Great. Thanks for the question. Thinking longer term on the margin front and some of the long-term exposures you have and hedges you have in place, is the second half of fiscal 2022 the right way to be thinking about margins for 2023?

Bill Newlands — President and Chief Executive Officer

Look, I think the right way think about margins over the near and medium term is consistent with our long-term growth algorithm which is that we’re going to achieve margins in the range of 39% to 40% and as we say in every call those are best-in-class margins and we’re unapologetic about those. And in any given fiscal year, margins might be slightly higher than that due to tailwinds and in some years they might be lower than that just to too many headwinds. But the right way over the medium term is to think about those in the range of 39% to 40%.

Operator

Thank you. Our next question comes from Nadine Sarwat with Bernstein. You may proceed with your question.

Nadine Sarwat — Bernstein Autonomous LLP — Analyst

Hi. Thank you for taking my question. I want to circle back to Pacifico. You had called out the brown glass challenges that you faced. So obviously that brand saw weaker Nielsen off-trade trends this quarter and I noticed that you didn’t call out its depletion figures in the release. So could you provide those and maybe give us some color as to whether there were other issues outside of the glass issue you already called out. Thanks.

Bill Newlands — President and Chief Executive Officer

Sure. We had mid-single digit depletion growth in that brand during the quarter. And obviously it was constrained. We would have expected it to be higher without any supply chain issues that revolved around brown glass.

Operator

Thank you. Our next question comes from Andrea Teixeira with J.P. Morgan. You may proceed with your question.

Andrea Teixeira — J.P. Morgan Securities LLC — Analyst

Thank you. Good morning. So I wanted to go back to the depletion and shipments commentary. You said depletions should outpace the low single digit shipments you’re guiding in 3Q which would imply a sequential acceleration in 3Q from the 12% two-year stack that you achieved in the second quarter. So given that you’re facing a tougher comparison as you grew depletions the same amount, about 12% in the third quarter last year, is that acceleration on the 2-year coming mostly from on-premise and at home decelerating but still growing?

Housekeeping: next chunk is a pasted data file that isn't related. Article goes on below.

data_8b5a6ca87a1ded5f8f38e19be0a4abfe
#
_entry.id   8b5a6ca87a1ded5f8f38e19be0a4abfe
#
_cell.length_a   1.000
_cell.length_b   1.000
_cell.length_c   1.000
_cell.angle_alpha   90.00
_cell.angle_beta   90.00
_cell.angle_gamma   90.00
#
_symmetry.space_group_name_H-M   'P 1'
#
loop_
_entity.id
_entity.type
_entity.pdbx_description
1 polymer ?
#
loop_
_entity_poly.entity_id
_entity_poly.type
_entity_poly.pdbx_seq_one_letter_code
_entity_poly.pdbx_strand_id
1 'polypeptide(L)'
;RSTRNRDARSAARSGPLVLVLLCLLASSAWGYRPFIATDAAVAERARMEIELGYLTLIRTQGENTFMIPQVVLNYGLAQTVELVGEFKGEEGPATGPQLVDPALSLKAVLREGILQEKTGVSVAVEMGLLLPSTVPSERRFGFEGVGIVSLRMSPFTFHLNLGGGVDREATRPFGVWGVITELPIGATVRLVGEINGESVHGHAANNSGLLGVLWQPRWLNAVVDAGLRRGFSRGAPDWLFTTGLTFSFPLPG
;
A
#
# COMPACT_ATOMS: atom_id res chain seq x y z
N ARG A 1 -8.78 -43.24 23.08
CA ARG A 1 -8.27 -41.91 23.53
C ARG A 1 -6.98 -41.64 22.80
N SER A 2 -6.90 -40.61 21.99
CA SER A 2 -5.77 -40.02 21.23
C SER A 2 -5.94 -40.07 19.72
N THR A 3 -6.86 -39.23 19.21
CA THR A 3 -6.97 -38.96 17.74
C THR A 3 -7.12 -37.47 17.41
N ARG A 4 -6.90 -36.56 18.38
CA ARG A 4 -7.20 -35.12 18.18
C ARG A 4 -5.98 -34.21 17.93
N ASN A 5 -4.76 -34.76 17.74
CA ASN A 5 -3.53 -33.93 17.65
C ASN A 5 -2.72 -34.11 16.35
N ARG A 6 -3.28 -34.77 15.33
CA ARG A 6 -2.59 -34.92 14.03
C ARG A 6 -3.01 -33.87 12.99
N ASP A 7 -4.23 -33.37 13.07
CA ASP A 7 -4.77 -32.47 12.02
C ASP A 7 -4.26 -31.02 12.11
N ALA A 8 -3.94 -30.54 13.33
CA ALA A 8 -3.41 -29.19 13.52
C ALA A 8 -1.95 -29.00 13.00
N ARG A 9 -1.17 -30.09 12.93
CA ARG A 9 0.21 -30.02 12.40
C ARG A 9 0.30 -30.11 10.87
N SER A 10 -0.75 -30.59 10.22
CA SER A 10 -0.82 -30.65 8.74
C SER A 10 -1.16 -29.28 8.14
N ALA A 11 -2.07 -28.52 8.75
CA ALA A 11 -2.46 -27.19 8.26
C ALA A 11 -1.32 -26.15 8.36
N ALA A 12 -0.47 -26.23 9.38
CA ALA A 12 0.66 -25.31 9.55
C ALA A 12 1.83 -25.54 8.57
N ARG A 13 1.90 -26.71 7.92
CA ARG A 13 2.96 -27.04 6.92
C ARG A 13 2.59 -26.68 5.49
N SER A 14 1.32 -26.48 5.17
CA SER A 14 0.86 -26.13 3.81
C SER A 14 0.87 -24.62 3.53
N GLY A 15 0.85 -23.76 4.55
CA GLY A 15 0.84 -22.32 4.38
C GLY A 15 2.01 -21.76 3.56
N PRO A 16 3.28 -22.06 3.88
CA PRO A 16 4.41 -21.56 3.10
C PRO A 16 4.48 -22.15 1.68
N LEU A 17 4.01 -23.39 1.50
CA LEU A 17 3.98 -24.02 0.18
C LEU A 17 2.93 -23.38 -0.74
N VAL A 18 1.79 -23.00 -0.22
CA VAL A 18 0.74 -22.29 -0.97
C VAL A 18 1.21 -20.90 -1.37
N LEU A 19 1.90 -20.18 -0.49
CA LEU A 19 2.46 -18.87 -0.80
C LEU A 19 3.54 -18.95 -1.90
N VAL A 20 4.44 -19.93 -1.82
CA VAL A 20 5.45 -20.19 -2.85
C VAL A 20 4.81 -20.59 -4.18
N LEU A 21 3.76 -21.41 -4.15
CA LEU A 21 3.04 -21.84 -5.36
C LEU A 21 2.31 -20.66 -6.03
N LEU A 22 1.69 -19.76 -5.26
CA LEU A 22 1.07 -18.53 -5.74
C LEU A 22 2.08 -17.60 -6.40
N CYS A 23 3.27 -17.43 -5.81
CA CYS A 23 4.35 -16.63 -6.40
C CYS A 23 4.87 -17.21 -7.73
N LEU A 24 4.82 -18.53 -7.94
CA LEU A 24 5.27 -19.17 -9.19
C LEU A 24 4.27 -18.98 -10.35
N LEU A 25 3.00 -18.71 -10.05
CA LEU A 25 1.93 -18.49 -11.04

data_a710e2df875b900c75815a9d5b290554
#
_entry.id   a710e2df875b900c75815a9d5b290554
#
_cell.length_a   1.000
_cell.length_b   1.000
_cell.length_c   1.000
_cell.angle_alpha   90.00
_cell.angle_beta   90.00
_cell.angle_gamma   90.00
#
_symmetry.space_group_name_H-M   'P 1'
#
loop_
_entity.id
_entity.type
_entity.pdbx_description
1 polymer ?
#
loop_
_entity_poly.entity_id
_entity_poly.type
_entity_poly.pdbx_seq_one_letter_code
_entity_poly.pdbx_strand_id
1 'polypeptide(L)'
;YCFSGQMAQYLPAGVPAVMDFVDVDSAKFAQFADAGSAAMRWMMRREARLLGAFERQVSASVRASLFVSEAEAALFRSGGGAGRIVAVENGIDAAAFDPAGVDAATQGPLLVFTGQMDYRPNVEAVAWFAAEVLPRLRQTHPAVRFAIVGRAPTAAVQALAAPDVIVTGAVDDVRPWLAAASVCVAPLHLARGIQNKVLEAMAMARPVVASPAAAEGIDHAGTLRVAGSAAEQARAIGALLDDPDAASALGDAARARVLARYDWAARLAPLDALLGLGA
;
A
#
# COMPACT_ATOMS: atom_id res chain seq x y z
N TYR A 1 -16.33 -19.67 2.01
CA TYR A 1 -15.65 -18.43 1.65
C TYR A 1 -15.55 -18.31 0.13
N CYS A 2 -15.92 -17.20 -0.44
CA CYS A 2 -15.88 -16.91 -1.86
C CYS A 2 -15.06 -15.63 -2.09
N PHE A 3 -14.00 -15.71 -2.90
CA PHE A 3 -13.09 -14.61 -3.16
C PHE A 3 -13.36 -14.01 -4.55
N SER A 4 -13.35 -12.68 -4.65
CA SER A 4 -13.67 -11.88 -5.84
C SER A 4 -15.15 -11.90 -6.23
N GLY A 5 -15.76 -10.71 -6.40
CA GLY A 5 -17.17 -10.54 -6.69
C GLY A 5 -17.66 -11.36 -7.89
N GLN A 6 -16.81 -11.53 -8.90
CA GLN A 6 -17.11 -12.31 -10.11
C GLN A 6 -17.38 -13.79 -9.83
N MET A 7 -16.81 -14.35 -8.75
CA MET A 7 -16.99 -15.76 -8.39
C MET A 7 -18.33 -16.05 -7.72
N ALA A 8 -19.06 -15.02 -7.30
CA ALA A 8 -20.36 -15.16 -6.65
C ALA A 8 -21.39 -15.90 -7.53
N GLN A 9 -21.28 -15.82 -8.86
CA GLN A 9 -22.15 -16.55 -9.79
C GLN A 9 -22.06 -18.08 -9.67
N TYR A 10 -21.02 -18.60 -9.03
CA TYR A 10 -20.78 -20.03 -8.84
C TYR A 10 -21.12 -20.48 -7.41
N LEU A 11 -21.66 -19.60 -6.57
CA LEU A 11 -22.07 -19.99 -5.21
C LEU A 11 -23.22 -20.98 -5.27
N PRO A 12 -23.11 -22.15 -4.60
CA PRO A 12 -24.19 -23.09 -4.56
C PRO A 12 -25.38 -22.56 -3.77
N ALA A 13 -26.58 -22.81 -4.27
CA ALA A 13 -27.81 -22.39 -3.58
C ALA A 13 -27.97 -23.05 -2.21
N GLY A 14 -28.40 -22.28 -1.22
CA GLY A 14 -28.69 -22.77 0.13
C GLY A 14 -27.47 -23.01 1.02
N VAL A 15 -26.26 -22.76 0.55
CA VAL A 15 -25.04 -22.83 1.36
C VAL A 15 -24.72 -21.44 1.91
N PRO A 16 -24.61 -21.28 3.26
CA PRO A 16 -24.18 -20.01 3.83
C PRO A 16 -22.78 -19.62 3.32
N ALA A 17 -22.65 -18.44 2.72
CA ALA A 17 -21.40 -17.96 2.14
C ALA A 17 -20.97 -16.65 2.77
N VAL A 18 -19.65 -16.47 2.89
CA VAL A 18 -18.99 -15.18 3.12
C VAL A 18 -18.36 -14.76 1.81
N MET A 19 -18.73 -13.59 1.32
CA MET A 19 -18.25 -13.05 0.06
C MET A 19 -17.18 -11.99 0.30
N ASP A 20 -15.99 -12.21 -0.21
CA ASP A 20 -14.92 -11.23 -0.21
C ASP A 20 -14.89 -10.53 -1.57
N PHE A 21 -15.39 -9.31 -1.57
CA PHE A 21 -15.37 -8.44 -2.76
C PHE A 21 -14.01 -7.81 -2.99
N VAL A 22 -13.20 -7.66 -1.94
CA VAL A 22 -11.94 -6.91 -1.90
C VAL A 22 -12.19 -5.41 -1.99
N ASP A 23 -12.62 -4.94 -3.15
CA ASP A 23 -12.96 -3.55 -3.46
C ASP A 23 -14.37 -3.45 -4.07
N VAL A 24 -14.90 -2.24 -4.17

Is that the way we should be thinking? In other words, should we be thinking beer depletion growing around mid-single digits when you said, I think you said it effectively that the third quarter depletions would outpace shipments as well. And then related to — and just a clarification on the pricing front, should we think that you will have about 3% price mix realization already in 3Q and what are you seeing playing out so far? Thank you so much.

Garth Hankinson — Chief Financial Officer

Sure. So just on Q3 shipments and depletions, what we said in terms of from a growth perspective, shipments will grow in the low single digits and depletions will grow higher than that. We furthermore said that on a volume basis, depletions — shipments would outpace depletions, and therefore, we would make progress in returning inventory to more normal levels by the end of our fiscal year. On the pricing question, what we said on that was that our typical pricing algorithm has us gaining 1 percentage points to 2 percentage points per year. Given the pricing environment that we’re in this year, we’re able to be a little bit more aggressive on products that we wouldn’t otherwise take pricing on, and so we’re going to take pricing on those SKUs and as a result, we’ll be slightly above our 2% this year.

Operator

Thank you. Our next question comes from Laurent Grandet with Guggenheim. You may proceed with your question.

Laurent Grandet — Guggenheim Securities LLC — Analyst

Yes, good morning, everyone, and thanks for the question. So I’d like to come back on the seltzer category. So first, what is the growth realization for the category, and really I’m interested in the rationale behind it and thinking about the next, let’s say, year or so. And then as you mentioned, there would be a consolidation with the elimination of lower velocity SKU. Do you see a risk potentially for the core seltzer, the white can, as that SKU has been significantly underperforming the category? So do you see a risk here that you could lose ACV? And finally, how you’re planning to gain the fair share of the sub category, especially as Mexican brand, I mean, Topo Chico is really becoming more national beginning of next year and also launching a margarita flavor, more flavor than SKU. So I’d like to understand how you play that.

Bill Newlands — President and Chief Executive Officer

Sure. If I understood the first part of your question correctly, I mean, keep in mind that the Beer category has been roughly flat at a time when we are up roughly 8%. So there is a significant delta between what the overall category is performing and what we are performing. We’re radically outperforming the category. Relative to our desire in the seltzer/ABA space there’s a number of things. First of all, we’re going to focus our attention on where we think we bring differentiated products that are distinct.

Given what we have today, I would use Refresca and Limonada as two examples of that that meet specific needs and are not what I would describe as me too products. We also have as we noted in our scripts some innovation agenda items that we think are going to be distinctive and will bring unique value to the table as well. So we continue to believe this is going to be an additive portion of our growth but certainly not the largest portion of our growth. That will continue to be our core Beer portfolio.

Operator

Thank you. Our next question comes from Bill Chappell with Truist. You may proceed with your question.